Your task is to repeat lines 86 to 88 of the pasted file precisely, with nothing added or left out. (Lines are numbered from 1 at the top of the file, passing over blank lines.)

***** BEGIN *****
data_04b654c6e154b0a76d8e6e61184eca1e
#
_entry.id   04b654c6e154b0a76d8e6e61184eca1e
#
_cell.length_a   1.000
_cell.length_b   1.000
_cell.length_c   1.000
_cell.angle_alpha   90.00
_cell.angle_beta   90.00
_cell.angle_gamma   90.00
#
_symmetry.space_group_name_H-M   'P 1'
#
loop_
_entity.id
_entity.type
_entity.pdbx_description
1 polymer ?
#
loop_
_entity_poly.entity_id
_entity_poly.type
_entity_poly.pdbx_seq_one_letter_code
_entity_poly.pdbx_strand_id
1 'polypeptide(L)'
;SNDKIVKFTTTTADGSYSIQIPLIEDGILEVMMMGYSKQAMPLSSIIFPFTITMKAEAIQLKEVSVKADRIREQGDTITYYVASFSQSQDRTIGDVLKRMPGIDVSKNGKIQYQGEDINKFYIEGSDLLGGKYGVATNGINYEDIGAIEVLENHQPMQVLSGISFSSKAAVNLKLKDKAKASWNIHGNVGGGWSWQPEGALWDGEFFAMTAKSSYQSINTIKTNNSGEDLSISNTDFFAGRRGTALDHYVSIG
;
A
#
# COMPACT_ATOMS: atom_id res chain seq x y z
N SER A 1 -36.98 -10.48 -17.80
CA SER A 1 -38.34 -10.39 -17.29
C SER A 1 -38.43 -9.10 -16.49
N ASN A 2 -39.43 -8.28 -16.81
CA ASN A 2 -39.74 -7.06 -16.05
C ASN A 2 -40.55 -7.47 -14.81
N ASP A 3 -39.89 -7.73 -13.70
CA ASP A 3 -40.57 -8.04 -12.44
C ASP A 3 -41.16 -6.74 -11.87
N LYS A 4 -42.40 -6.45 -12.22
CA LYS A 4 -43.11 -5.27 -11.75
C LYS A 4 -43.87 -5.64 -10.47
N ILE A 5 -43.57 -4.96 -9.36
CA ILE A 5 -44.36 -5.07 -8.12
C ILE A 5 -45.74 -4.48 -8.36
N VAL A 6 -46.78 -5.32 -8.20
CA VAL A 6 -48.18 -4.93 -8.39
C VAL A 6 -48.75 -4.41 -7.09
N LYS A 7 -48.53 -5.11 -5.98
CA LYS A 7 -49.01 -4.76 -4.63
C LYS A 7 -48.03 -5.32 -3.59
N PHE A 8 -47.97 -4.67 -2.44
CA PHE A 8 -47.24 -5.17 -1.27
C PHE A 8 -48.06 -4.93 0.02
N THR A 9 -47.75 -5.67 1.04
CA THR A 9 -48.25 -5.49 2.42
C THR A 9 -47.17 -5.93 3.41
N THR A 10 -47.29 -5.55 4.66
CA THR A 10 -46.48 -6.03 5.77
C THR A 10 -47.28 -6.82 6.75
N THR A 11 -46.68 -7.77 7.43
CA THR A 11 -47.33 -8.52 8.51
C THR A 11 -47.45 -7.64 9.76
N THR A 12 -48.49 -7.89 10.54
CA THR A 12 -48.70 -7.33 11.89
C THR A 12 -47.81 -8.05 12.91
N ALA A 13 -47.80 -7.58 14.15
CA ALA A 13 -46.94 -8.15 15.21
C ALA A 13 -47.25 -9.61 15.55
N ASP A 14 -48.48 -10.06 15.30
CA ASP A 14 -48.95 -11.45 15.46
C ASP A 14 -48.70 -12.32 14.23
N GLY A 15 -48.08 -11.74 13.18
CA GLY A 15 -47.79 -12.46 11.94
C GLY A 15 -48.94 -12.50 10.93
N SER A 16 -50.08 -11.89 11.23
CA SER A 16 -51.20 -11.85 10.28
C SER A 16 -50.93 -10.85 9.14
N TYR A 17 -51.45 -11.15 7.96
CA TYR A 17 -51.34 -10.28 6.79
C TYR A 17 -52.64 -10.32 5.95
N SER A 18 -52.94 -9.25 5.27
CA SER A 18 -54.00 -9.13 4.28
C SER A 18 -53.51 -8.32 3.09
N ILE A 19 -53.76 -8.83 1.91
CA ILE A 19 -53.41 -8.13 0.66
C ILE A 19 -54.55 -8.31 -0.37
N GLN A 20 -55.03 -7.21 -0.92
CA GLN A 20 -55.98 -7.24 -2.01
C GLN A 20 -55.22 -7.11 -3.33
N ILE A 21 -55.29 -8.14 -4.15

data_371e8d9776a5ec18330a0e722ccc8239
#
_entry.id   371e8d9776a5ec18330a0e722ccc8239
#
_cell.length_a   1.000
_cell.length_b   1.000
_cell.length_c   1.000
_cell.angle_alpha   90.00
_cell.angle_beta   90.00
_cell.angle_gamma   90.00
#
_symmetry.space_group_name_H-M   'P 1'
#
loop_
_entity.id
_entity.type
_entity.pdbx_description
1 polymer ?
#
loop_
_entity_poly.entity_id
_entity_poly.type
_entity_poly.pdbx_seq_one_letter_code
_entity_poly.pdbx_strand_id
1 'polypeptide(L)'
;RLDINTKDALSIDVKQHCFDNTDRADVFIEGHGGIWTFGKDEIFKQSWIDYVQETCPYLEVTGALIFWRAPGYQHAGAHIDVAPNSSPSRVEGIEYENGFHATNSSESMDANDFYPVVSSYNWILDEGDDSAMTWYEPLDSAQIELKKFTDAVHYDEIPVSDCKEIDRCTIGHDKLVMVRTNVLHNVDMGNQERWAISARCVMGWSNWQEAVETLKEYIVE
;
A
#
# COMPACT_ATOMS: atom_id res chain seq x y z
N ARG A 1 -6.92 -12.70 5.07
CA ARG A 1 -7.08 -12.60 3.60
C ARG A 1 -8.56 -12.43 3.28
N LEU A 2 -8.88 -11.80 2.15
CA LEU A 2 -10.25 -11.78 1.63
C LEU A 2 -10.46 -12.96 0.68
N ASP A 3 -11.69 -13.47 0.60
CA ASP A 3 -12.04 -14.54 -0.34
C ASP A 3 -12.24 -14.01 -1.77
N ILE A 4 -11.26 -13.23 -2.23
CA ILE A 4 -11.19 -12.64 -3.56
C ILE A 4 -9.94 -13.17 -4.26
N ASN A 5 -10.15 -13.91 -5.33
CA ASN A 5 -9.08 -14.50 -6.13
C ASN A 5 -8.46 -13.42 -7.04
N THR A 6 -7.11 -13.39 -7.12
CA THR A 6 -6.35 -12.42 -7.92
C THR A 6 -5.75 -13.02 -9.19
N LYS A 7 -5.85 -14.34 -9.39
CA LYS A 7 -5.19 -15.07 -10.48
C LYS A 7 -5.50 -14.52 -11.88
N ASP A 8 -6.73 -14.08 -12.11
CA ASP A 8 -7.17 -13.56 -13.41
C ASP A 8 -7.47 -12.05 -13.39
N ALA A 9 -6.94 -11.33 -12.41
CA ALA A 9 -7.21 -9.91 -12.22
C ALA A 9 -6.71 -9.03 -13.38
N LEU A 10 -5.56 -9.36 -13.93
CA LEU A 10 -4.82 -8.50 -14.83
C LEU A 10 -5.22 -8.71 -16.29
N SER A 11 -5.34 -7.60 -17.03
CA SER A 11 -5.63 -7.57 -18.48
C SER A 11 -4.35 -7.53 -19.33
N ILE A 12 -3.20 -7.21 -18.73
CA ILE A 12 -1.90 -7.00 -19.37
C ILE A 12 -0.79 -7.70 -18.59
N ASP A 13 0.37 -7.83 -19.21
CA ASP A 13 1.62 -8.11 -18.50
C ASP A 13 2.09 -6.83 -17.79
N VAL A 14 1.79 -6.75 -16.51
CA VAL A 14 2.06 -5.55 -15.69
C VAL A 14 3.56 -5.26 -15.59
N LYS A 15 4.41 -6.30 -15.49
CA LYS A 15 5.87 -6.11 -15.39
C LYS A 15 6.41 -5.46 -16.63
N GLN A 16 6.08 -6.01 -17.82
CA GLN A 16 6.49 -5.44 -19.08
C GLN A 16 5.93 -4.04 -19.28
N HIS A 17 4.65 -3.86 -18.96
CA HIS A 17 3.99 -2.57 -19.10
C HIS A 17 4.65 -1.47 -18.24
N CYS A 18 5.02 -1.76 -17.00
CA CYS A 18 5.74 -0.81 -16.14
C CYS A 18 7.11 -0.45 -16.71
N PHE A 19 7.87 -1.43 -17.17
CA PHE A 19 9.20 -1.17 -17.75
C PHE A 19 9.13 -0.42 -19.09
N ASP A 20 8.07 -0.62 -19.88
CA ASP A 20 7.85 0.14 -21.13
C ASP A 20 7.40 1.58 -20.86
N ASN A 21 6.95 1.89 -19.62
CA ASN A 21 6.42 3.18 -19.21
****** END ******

CA ILE A 19 -53.41 -8.13 0.66
C ILE A 19 -54.55 -8.31 -0.37
N GLN A 20 -55.03 -7.21 -0.92